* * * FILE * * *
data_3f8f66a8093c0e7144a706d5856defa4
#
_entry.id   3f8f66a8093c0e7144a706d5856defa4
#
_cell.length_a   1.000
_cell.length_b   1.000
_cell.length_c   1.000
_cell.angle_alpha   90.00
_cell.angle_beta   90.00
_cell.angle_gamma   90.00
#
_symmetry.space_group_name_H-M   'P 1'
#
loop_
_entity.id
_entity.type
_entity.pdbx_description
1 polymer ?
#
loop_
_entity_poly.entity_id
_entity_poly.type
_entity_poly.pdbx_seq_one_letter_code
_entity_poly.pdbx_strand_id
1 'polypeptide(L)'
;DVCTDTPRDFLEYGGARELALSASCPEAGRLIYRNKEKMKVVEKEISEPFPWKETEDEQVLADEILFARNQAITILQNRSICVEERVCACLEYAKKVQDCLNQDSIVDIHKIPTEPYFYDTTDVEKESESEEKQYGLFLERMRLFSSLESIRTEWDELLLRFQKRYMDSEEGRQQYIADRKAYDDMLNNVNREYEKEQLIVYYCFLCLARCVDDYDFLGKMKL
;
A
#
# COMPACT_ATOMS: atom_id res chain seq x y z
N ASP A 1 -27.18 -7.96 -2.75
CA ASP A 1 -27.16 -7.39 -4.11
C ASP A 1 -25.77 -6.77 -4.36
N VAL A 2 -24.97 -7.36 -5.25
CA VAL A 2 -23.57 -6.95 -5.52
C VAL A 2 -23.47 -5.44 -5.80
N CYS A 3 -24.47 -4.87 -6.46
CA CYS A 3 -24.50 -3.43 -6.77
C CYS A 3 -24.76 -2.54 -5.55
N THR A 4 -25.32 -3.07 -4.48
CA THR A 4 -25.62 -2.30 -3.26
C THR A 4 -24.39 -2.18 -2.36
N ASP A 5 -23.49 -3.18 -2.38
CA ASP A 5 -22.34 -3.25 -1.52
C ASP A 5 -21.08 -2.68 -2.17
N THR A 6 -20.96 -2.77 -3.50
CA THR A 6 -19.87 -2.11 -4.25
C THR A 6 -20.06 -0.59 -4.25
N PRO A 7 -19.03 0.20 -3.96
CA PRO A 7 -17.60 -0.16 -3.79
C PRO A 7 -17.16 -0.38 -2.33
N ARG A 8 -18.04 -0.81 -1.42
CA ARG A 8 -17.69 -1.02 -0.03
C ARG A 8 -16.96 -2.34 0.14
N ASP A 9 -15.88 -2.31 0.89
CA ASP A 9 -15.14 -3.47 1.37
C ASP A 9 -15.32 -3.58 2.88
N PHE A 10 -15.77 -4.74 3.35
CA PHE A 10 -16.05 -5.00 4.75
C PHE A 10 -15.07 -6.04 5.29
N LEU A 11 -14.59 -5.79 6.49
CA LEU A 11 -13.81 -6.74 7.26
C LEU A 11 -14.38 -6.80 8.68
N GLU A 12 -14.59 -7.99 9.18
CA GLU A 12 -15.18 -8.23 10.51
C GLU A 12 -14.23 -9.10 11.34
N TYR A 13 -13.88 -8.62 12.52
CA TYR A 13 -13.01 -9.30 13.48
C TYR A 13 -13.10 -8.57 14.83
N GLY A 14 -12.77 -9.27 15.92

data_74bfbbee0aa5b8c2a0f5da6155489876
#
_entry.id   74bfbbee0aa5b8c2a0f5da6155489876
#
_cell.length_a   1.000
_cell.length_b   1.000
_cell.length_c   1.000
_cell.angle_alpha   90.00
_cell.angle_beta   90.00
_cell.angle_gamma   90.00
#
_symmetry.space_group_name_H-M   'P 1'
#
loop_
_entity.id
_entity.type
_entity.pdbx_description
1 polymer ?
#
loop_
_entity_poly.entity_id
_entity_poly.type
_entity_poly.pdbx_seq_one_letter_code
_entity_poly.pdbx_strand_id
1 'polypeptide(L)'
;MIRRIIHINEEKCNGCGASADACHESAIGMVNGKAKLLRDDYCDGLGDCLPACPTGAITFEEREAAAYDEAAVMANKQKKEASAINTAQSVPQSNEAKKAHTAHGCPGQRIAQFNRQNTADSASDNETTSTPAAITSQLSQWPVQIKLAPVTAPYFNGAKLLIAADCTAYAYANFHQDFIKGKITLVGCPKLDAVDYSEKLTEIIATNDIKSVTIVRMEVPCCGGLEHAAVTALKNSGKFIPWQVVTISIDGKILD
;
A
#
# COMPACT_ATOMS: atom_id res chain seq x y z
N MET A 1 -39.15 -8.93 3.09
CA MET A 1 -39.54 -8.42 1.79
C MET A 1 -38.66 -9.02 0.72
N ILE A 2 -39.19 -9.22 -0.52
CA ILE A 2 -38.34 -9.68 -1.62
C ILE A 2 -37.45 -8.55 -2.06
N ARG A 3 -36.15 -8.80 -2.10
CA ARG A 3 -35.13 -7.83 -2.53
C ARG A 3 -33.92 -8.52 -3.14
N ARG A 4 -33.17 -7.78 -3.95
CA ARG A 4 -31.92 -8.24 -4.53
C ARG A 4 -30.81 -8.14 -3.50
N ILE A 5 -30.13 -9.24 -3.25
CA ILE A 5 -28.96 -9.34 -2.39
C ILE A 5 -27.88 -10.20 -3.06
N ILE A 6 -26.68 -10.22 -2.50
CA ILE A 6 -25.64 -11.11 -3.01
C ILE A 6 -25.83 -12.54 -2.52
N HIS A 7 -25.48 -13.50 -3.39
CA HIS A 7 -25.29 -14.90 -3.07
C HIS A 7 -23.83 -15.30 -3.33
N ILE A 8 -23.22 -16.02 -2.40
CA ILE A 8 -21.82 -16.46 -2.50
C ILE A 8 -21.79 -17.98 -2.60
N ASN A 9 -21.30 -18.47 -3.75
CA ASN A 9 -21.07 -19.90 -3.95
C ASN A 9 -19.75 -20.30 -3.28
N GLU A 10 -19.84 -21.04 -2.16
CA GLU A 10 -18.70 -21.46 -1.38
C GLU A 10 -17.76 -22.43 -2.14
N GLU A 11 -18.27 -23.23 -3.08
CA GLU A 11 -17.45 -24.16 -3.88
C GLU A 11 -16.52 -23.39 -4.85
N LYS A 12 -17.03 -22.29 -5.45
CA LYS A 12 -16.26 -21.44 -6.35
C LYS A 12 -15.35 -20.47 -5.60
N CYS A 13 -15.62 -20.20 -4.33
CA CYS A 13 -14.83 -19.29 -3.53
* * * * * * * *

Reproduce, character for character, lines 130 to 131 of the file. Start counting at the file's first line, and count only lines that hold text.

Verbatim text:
C GLU A 10 -17.76 -22.43 -2.14
N GLU A 11 -18.27 -23.23 -3.08